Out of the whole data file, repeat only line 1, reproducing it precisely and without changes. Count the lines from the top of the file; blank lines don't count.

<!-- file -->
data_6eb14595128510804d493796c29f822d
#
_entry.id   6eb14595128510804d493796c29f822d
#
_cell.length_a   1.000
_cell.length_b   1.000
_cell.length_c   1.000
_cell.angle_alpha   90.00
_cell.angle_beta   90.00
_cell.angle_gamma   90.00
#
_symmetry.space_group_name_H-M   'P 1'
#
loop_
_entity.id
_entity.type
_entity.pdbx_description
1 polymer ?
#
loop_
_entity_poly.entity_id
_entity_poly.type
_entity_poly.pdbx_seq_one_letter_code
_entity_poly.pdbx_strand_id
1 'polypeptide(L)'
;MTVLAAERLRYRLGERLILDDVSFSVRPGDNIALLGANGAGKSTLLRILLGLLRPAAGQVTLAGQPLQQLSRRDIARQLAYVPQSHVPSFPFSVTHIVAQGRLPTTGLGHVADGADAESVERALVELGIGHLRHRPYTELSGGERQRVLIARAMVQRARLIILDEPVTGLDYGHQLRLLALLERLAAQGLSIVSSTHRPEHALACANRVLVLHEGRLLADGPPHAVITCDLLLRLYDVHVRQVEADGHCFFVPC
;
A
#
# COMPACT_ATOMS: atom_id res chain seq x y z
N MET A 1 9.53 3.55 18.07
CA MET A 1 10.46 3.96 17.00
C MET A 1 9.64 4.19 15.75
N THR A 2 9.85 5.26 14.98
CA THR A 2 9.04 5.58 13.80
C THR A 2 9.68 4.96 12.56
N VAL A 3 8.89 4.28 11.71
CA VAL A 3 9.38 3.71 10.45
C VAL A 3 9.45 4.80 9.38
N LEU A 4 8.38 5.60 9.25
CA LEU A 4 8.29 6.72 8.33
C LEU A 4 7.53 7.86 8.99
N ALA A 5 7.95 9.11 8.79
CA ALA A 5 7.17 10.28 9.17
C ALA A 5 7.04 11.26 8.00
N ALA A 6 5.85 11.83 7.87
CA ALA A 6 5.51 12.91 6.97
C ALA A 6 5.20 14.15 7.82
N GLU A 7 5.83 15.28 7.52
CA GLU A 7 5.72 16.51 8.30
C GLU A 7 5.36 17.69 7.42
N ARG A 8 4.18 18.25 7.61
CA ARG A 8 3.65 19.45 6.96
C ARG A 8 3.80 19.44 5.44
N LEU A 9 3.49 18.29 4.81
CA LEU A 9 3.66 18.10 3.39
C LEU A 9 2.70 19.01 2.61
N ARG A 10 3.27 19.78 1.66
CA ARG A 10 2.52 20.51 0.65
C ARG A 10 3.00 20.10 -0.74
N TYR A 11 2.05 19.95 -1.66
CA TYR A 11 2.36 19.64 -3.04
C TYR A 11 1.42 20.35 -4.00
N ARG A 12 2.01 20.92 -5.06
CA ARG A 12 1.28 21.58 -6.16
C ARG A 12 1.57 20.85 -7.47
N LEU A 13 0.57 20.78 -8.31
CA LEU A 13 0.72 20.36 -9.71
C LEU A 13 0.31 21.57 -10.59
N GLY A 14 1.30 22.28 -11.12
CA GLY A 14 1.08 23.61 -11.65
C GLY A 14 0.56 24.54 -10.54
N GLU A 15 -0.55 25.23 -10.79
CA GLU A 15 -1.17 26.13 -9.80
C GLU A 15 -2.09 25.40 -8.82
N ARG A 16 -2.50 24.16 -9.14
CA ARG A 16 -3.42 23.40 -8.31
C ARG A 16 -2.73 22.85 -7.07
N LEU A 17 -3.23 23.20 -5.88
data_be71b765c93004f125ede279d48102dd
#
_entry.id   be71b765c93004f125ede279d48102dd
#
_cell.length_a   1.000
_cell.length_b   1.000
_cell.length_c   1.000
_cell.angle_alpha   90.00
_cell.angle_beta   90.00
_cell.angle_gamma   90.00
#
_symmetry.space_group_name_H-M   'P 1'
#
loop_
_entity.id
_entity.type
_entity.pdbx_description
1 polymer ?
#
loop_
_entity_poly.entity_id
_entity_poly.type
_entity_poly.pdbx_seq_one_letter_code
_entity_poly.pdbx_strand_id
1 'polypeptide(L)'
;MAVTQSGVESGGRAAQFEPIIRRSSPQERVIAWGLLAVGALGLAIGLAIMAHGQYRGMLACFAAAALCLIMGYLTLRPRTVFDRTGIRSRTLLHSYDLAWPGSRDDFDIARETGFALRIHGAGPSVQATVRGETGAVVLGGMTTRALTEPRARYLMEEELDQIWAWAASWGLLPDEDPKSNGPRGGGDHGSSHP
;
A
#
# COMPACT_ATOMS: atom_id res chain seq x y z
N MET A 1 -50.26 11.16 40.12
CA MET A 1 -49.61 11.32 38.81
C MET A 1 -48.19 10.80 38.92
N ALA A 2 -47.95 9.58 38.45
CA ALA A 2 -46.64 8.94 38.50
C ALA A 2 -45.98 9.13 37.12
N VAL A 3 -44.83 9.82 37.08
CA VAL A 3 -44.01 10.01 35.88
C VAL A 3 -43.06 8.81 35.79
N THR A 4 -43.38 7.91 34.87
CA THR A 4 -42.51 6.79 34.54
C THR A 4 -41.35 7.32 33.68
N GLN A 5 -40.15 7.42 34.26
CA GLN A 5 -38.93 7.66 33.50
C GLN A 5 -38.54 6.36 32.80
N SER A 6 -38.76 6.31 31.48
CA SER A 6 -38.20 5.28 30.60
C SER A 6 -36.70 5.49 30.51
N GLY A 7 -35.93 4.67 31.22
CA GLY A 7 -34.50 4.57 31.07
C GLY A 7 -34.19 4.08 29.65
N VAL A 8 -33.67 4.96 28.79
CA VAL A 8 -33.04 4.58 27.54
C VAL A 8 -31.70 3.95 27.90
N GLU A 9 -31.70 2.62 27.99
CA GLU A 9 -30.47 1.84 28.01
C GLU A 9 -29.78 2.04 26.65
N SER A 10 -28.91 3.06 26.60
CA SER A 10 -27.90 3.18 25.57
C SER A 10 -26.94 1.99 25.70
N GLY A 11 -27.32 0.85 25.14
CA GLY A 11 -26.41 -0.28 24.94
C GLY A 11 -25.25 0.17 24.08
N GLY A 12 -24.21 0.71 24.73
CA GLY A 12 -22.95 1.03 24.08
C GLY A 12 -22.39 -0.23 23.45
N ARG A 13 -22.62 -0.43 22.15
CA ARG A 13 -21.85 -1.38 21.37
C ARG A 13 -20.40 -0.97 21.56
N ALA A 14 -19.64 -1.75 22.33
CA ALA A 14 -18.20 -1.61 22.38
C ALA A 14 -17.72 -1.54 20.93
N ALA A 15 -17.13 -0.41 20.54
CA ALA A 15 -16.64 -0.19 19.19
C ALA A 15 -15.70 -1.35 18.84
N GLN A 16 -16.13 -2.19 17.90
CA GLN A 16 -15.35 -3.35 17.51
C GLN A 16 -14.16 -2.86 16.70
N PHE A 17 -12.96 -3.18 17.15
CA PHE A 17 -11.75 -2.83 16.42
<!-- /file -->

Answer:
data_6eb14595128510804d493796c29f822d